The workplace of today is very different place compared to when you first stepped in school. Between the breakneck pace of technological innovations and changing market needs, employers now have certain expectations regarding “common sense” skill sets that members of their team “should” have.
And if fresh graduates expected their school to teach them everything, they would be in for a rude surprise.
Here are the top 8 essential skills needed to survive and thrive in today’s workplace.
Read Also: 4 Career Decisions Young Singaporeans Have To Consider Today That Our Parents Didn’t
#1 Social Media Etiquette
More often than not, employers or potential business associates use web searches and social media to get a glimpse of who you are, even before meeting up. And while angst-filled rants at 3am about how miserable you were feeling is fine when you were a student, it doesn’t exactly project the image you would want as a working professional or representative of your organisation.
Learn to manage and curate your personal posts by setting the right privacy settings, and go ahead to make private those albums containing photos of your antics from 2009 with your BFFs.
Do a Google search of yourself and if there are dormant social media accounts or blogs that have no value being public today, do yourself a favour and hide or delete them after you safely kept a copy.
#2 File Syncing/Collaboration Tools
If you haven’t heard of tools like Dropbox, Slack, Trello or the Google suite of productivity and collaboration tools, then you should get on them – pronto.
Understanding the difference between sharing a link to a folder and creating a shared folder is not something your manager should need to teach you about.
In the past few years, file synchronisation and collaboration tools have moved from the domain of geeks to essential everyday office tools.
Spend enough time in the workforce and you’ll inevitably be asked to prepare a budget, draft a proposal for a company event, organise a work trip, or make purchases for official purposes. In certain jobs, you might need to evaluate proposals and check financial statements.
Having a basic understanding of what a budget is, how income and expenditure is recorded, and how to prepare a statement of accounts will save you from a lot of headaches.
Writing is a very underrated skill. Sure, we all have basic proficiency in writing essays and answering questions in a test.
In the workplace, written communication is used on a daily basis. The quality of your writing will translate directly into the quality of work you output.
Whether its writing WhatsApp messages to communicate in a succinct and timely manner to sending e-mails to get multiple parties on the same page, having clarity of thought and expression is indispensable.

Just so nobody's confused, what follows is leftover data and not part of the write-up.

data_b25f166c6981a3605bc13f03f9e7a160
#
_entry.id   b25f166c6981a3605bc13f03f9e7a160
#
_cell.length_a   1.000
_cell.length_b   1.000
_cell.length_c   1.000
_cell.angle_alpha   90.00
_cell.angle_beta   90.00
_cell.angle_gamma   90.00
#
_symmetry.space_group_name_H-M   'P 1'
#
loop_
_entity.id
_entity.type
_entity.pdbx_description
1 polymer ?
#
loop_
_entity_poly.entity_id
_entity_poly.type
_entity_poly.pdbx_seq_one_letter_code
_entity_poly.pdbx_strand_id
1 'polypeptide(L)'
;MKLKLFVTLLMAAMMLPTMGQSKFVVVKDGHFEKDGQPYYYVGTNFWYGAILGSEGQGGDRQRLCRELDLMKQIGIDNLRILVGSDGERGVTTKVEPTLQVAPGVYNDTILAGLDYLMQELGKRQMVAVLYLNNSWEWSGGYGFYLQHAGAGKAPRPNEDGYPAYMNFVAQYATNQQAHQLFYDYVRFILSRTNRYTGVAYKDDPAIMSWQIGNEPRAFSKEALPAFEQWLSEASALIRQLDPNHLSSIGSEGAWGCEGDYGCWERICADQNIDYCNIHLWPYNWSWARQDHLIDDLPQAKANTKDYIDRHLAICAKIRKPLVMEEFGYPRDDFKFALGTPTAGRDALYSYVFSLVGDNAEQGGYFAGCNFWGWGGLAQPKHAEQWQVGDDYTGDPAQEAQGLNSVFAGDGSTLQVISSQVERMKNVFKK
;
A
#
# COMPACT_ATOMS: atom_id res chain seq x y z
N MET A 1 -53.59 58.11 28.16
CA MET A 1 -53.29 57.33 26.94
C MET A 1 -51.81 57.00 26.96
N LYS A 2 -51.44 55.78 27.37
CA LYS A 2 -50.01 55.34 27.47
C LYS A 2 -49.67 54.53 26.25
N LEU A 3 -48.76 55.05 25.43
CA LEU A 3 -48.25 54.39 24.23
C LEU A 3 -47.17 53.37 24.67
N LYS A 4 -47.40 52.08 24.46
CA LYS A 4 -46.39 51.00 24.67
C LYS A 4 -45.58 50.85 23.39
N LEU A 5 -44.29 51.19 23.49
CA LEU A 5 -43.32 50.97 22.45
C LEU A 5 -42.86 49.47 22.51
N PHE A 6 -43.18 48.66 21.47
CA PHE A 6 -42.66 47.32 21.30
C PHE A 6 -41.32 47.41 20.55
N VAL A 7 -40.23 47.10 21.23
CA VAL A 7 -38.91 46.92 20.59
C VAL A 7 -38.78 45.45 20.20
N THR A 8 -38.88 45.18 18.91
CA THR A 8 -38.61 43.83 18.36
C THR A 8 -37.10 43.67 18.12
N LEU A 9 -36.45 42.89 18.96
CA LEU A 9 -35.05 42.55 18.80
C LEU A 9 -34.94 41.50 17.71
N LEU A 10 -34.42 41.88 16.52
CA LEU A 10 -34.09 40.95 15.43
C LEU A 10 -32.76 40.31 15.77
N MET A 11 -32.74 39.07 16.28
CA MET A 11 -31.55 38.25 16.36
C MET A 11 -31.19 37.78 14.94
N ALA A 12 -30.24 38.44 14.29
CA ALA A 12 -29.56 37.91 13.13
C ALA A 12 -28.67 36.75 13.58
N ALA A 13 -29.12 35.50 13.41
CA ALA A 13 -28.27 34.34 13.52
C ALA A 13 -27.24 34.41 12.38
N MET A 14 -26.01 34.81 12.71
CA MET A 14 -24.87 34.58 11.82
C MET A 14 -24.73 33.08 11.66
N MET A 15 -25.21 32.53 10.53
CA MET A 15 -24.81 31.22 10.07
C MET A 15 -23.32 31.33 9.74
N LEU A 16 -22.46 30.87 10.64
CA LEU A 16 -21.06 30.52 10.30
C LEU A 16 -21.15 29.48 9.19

Bonus points for having empathy and the ability to write while taking into account the recipient’s state of mind, expectations and knowing when is the most appropriate time to send them a particular piece of correspondence.
#5 Basic Photography and Photo-Editing
With the widespread use of digital cameras and smartphones, everyone’s familiarity and expectations when it comes to photographs is the highest it has ever been. Blurry product photos or red-eyed portrait photos are just not acceptable.
Caring about the quality of work one puts out extends to the visuals. Even if you didn’t graduate from Nanyang Academy of Fine Arts, you need to learn to take serviceable photographs.
Being late for any professional, or even personal, engagement is extremely unprofessional and disrespectful. With apps like Google Maps and services like Grab, “I got lost” isn’t really accepted as a good reason for being late, no matter how remote the place.
Though no one is really “taught” how to read a map (digital or analog), the ability to get from place to place is given.
#7 Time Management
Time is a finite and very precious resource. In the crudest sense, every employee is paid to convert time into some form of productive output for the company. How efficient you are at delivering business value, determines how valuable you are to the company.
Most of the time, no one will be looking over your shoulder all the time and helping you determine what your priorities are from minute-to-minute. Unless you are a paramedic or doctor, in which case your priority is definitely to keep the patient in front of you alive.
Learning to prioritise urgent work while still being organised so that work is still done on a longer time horizon is something you need to learn to do, in your own way.
Knowing how to communicate early to other people whom you need their inputs on, and then working on your own stuff, is also an art worth mastering.
#8 Managing People
There is virtually no job that does not require interacting with people, be they your colleagues, clients, vendors, bosses, or subordinates. Understanding how other people work, what their concerns are, and how to tactfully get their cooperation is invaluable.
Group projects in school is vastly different from projects at work, where your team mates might have “grading criteria” very different from you and they might not even be in the same country.
Read Also: 7 Tell-Tale Signs That The Company You Work For Is In Trouble
The One Thing That School Imparted
One thing that we do pick up in school though, is to learn how to learn. In other words, school prepares us with the necessary theoretical foundation, mental aptitude and confidence to learn new skills and knowledge.
There is no doubt that with the right attitude, enough practice, and the help of Google, you will be able to pick up these essential skills and do well in the workplace!
Read Also: 6 Ways You Can Invest In Yourself (And Maximise Your Lifetime Earning Potential)
Listen to our podcast, where we have in-depth discussions on finance topics that matter to you.